"We were certain that the evacuation had begun. People were frustrated, helpless. They hurled stones at Palestinian vehicles, and suddenly the brigade commander's vehicle arrived. A number of youngsters who don't even live here opened the door and threw a cinderblock inside." This is how one of the rightists who took part in the riots near the Ramat Gilad outpost in the West Bank overnight Tuesday described the mayhem.
Speaking to Ynet Tuesday night, the right-wing activist said hundreds of youngsters and dozens of adults from all over the country travelled to the area ahead of the outpost's possible evacuation. "People came from Afula, Jerusalem, Haifa, Dimona and the surrounding communities. At some point we spotted police squad cars heading towards Ramat Gilad. There was tension in the air. The youths started running towards the forces," he recounted.
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The activist stressed that the incident was spontaneous. "The IDF spokesman's claim that the events were planned and intentional is false. The rage and despair got out of control. No one wanted things to end the way they did," he told Ynet.
The rightist complemented Ephraim Brigade Commander Colonel Ran Kahane, who was injured in the incident. "He is a decent and serious man. It's a shame this happened. I regret what happened, though I personally did not raise a hand on anyone. All this is happening because we are being pushed into a corner.
"It is a shame we've reached a point where I have to clash with my brothers when we serve in the same army," said the rightist.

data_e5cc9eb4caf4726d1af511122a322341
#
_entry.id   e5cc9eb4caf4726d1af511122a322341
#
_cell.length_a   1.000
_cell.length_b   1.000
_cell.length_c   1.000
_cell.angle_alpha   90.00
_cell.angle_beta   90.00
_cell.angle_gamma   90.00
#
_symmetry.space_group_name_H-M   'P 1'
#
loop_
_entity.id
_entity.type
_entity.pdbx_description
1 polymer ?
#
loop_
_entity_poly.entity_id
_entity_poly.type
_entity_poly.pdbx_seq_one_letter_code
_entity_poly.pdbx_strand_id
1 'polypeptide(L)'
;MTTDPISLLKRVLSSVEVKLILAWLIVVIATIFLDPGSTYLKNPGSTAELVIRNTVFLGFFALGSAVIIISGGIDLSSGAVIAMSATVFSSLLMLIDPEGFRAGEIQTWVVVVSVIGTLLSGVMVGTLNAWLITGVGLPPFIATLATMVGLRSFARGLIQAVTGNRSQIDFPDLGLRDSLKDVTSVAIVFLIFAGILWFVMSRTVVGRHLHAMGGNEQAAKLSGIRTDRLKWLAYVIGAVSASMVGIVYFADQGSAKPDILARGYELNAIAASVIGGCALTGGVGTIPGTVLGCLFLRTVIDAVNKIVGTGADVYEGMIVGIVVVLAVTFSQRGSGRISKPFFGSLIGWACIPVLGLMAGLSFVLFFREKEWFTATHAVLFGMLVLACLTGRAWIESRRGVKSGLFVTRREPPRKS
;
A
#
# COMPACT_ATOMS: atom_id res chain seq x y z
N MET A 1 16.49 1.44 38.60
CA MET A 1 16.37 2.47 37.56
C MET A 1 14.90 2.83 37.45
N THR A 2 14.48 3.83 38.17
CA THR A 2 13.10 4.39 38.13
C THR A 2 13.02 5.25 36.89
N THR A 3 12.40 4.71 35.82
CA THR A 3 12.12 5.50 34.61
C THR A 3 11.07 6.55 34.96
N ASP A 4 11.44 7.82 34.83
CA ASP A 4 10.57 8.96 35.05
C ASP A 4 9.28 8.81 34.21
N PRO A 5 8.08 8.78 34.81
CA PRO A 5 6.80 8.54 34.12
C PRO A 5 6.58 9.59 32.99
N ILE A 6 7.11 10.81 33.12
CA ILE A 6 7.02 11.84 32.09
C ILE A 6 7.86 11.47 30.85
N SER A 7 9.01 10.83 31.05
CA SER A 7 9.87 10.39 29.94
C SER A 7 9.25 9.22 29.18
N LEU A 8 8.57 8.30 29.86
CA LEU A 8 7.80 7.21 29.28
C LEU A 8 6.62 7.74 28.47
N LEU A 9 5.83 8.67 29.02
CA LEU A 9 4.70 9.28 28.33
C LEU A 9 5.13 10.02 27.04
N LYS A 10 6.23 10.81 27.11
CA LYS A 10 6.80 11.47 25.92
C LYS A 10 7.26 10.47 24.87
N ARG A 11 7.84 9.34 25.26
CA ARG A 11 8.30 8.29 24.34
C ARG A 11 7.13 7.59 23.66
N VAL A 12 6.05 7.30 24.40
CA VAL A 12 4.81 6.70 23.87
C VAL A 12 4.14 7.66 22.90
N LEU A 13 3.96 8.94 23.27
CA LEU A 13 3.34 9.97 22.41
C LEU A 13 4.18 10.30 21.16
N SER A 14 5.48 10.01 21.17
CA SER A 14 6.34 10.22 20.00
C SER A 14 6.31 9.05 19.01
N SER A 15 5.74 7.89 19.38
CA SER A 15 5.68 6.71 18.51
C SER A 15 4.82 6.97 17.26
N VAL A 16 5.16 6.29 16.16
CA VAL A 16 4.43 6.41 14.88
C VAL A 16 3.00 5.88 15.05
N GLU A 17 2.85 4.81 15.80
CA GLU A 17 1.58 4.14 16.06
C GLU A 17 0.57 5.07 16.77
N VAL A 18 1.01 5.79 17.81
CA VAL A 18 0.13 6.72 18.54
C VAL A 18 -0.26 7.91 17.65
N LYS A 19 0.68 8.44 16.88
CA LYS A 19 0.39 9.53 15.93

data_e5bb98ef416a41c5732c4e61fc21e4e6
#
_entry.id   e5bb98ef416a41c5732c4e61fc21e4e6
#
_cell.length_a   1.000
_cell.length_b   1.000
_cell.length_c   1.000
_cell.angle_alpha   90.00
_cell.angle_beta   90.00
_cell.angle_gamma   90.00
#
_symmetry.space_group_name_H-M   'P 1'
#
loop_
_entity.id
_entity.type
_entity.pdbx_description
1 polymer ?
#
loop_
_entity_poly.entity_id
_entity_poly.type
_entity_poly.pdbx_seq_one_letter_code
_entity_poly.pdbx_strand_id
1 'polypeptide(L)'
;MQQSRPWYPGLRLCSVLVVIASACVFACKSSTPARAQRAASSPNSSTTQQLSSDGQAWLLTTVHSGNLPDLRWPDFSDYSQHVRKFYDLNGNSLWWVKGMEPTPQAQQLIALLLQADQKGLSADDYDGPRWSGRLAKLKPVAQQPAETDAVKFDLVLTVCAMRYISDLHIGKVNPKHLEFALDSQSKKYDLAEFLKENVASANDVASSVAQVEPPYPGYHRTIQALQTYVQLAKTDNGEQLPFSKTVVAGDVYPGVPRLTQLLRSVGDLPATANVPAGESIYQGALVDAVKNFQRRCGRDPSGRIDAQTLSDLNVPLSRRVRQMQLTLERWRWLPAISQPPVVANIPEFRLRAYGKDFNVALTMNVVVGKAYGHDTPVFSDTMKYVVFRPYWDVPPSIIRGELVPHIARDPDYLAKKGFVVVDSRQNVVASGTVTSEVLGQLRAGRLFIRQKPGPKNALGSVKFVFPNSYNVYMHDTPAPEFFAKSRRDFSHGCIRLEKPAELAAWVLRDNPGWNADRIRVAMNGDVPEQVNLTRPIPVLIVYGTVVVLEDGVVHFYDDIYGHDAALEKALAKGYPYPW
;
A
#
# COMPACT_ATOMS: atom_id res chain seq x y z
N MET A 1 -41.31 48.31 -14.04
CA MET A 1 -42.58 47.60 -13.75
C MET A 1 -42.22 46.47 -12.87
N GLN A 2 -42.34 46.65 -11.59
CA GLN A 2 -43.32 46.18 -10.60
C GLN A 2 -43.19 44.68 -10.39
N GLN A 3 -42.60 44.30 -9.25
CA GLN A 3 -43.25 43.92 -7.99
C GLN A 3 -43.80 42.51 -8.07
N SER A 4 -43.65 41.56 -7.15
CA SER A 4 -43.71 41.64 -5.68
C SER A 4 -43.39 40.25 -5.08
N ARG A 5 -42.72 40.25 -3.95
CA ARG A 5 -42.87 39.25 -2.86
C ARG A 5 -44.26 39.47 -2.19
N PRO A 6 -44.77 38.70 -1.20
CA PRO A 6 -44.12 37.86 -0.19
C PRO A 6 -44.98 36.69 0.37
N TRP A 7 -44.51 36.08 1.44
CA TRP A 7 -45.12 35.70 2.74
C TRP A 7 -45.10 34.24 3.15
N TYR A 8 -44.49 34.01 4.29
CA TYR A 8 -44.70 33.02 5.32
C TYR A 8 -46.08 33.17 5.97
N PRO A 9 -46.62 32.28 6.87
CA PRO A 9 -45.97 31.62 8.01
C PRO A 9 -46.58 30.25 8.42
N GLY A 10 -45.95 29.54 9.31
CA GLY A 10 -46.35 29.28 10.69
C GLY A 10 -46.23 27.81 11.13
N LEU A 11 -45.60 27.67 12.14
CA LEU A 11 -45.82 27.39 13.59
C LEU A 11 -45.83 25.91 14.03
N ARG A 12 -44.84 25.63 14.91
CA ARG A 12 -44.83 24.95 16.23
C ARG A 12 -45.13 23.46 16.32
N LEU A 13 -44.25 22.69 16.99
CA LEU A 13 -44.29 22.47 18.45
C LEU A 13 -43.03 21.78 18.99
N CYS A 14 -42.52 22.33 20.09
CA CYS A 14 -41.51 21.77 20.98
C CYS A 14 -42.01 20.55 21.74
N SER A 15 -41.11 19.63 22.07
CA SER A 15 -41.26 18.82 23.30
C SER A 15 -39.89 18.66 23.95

Itai Zar, one of the founders of the Havat Gilad outpost, said settlers were against hurting IDF soldiers. "We love the soldiers, who do god's work. I served in the Givati Brigade and took part in Operation Cast Lead as a reservist."
A settler leader who asked to remain anonymous condemned the rioters and called for harsher measures against them. "We have to ask ourselves why this is happening," he said.
The settler leader claimed the disengagement from Gaza and the 2006 evacuation of the West Bank settlement of Amona were partly to blame: "Our youth has been slapped in the face by the State, and they are not willing to be trampled on any longer. After the disengagement, our youth was highly disappointed from their leadership, for cooperating with state authorities and in effect with the destruction of the Gush Katif communities."
He also noted that those who took part in the riots also serve in the IDF. "We must remember that these are good kids, our finest sons. They enlist in the most elite combat units. This was an act of disapproval and protest against the disgrace that we've been subjected to. We are against harming IDF soldiers, but it happened," he said.
Meanwhile, the government and security establishment are holding discussions on exacerbating penal sanctions against extremist elements in the West Bank. Among the measures being considered is the removal of activists from the area based on prior intelligence.